9. Buy a product or conduct a self service transaction = 100 pts

Don’t worry about the actual scores, but do leave room for additional interactions that you can add in if you need to (but remember to communicate it out if you do add in others, as scores will go up).

Now that you’ve scored various activities, you need to implement the code to measure those interactions.

Implementing the scoring

In SiteCatalyst that’s easy enough to do – you need an eVar and a success event.

Set up the success event as a Counter Event.

Note that you can now have counter events where they take a value other than 1, which is what is needed for the  scoring.  However, I believe you’ll need version H23 of the s_code to support this.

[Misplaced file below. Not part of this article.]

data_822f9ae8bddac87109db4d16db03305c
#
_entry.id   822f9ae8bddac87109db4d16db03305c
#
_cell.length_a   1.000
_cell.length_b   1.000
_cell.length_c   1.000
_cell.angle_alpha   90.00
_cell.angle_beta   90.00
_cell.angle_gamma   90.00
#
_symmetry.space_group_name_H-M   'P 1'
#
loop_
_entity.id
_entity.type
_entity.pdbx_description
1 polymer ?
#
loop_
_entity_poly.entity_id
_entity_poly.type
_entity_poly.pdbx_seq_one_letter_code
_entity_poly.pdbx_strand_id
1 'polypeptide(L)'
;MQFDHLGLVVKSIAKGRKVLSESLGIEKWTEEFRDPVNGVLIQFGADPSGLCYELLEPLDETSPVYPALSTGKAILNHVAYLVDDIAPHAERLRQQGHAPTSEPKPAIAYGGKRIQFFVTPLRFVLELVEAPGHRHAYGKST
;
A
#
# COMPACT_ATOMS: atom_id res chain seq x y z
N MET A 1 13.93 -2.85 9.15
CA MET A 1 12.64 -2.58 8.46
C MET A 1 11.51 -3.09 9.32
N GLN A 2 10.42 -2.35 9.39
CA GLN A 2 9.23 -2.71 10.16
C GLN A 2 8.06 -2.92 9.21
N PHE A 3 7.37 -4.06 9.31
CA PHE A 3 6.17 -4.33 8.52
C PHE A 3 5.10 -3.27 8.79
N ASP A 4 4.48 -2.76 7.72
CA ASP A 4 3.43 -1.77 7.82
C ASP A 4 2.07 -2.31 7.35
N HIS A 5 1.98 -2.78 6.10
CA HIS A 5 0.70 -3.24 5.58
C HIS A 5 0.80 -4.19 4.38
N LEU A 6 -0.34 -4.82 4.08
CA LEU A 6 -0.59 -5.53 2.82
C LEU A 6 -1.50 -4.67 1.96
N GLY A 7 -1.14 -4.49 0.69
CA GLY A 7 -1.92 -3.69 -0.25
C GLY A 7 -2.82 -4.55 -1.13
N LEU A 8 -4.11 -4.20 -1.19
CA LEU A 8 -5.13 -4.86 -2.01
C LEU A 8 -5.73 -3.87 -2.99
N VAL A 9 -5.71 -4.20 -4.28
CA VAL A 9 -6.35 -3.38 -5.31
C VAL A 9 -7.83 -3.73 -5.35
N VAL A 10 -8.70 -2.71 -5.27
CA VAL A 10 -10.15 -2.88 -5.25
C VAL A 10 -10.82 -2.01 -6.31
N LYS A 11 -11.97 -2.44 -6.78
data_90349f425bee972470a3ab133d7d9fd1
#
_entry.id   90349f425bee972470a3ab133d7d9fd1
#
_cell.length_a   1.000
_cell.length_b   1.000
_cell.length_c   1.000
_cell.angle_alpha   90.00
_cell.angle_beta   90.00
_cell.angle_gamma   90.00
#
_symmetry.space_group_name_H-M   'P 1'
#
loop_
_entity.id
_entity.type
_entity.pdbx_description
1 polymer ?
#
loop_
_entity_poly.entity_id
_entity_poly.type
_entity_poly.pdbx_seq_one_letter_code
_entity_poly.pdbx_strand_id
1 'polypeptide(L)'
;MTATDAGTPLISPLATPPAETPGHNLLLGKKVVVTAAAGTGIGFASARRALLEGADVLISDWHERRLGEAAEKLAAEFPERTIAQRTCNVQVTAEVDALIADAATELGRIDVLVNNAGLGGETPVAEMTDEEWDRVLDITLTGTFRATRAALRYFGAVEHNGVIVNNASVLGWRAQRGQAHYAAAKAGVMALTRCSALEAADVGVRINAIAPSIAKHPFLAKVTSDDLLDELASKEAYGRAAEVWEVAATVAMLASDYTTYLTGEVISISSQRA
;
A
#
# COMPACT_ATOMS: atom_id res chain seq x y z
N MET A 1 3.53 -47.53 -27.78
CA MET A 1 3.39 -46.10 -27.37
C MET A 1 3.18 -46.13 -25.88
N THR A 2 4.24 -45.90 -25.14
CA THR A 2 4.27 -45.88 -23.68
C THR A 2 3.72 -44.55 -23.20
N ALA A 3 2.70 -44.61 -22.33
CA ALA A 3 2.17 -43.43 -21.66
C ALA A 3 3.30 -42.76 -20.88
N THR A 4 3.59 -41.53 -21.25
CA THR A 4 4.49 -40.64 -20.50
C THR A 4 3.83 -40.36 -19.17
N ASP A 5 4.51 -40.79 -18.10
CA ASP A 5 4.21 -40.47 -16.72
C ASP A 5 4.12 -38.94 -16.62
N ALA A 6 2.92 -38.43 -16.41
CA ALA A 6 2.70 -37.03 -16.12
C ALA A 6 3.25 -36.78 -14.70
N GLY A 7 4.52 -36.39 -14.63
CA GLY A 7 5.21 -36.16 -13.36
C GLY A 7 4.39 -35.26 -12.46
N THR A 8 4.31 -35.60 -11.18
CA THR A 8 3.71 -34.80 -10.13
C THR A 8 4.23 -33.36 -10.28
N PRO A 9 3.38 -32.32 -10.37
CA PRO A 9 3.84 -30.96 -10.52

Create the eVar as a Counter eVar, not a text eVar.

Visitor scoring is done by simply passing the score value as a +number into the eVar and the success event is set with the =number (yes, you no longer need to pass the event through the s.product string).

So, for example, on your homepage, you simply add the following:

s.events="event1=1"; 
s.eVar1="+1";

On your search page, you’d include:

s.events="event1=20"; 
s.eVar1="+20";

(The above obviously assumes you’ve used event1 and eVar1 for Visitor Scoring.

Complete that process for each of the key interactions and you’re set.  We implemented ours directly into our s_code through a variety of s.pageName value matches, or product views, or other success events occurring.

To put this in context, we’ve implemented the following scoring:

  1. Homepage view = 1pt
  2. Searched for something = 5pts
  3. Viewed a course = 20pts
  4. Completed a form = 30pts
  5. Used one of our interactive tools = 50pts
  6. Opted in to something = 70pts
  7. Submitted an application = 100pts

Making it legible